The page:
A reference to a few of the many cases, holding the law as we understand it on this subject, will be sufficient. In Parkins v. Cobbett, 11 Eng. Com. Law R. 394, the Court said: “You must, in all cases, give the best evidence of the loss of the original writing that the case admits.” Again: “But here it is traced to the defendant’s daughter, and therefore she must be called; and if she is not, secondary evidence cannot be given of the contents.” In Chapin v. Taft, 18 Pick. 379, the plaintiff swore that another who had had the letter told him it was lost, was held insufficient. The case of Woods v. Gassett, 11 New Hamp. 242, is equally in point. *120and then the Court quote with approbation what is said in 1 Phil. Ev. 456, where the rule is stated without qualification. And in Taunton Bank v. Richardson, 5 Pick. 436, the Court refused to admit secondary evidence of the contents of a letter, where the cashier who was sworn, could not say positively whether it was directed to him or one of the directors, who had said he had searched for it in vain. The witness suggested that it was probably destroyed by a fire. The Court said, as it might have been directed to the other, he should have been called.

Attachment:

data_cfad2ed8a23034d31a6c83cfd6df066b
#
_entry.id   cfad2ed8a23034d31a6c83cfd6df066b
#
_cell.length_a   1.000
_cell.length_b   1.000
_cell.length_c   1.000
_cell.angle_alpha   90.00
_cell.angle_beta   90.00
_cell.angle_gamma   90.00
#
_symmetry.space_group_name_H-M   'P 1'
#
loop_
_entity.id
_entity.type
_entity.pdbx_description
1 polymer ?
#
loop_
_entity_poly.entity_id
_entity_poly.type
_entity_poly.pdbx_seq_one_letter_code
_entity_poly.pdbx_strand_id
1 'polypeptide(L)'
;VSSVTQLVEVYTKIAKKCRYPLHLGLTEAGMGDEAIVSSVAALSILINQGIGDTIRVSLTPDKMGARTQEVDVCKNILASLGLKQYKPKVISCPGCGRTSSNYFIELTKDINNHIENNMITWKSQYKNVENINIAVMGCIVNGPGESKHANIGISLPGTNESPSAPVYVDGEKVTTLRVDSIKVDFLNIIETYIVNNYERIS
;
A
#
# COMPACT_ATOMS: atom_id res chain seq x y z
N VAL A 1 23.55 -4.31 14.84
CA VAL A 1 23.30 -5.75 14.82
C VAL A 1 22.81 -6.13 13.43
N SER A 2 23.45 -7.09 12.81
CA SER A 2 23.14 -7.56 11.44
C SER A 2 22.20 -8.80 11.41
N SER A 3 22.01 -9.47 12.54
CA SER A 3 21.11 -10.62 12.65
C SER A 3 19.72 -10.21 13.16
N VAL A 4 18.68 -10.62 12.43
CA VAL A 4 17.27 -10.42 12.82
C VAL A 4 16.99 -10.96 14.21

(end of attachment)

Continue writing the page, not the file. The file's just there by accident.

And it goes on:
Indeed, the general rule is too well settled to admit of discussion, although, after all, the Court must be vested with a Certain discretion, depending upon the peculiar circumstances of each particular case. If there is the least suspicion of fraud or design to be gathered from any part of the testimony, the Court cannot be too strict in the testimony required, especially as the party himself is a competent witness to prove the loss of the paper; and even where the utmost good faith is manifested, the search should be vigilant and thorough.
Testing this case by the law, as understood by us, we are satisfied that no sufficient foundation was laid to admit secondary evidence of the contents of these deeds, and especially of that from Mooney to Walters. Without saying whether the statement of the plaintiff that he had searched the Recorder’s office was sufficient to dispense with calling the Recorder, there can be no doubt that the executor, or other person having the custody of Walters’ papers since his death, should have been examined. This was not done. All we know is, that the guardian of Ruth Walters, who was the heir of the grantee, told Bryant that he could not find them after diligent search, and the hearsay of Madison that he had made extensive and unavailing inquiries. This is nothing but hearsay, and hence inadmissible to prove the loss of the deed to Walters. The same may be said of the deed from McCoy to Mooney, although as to that deed, the objection was obviated by the testimony of Mooney, when he was sworn in chief.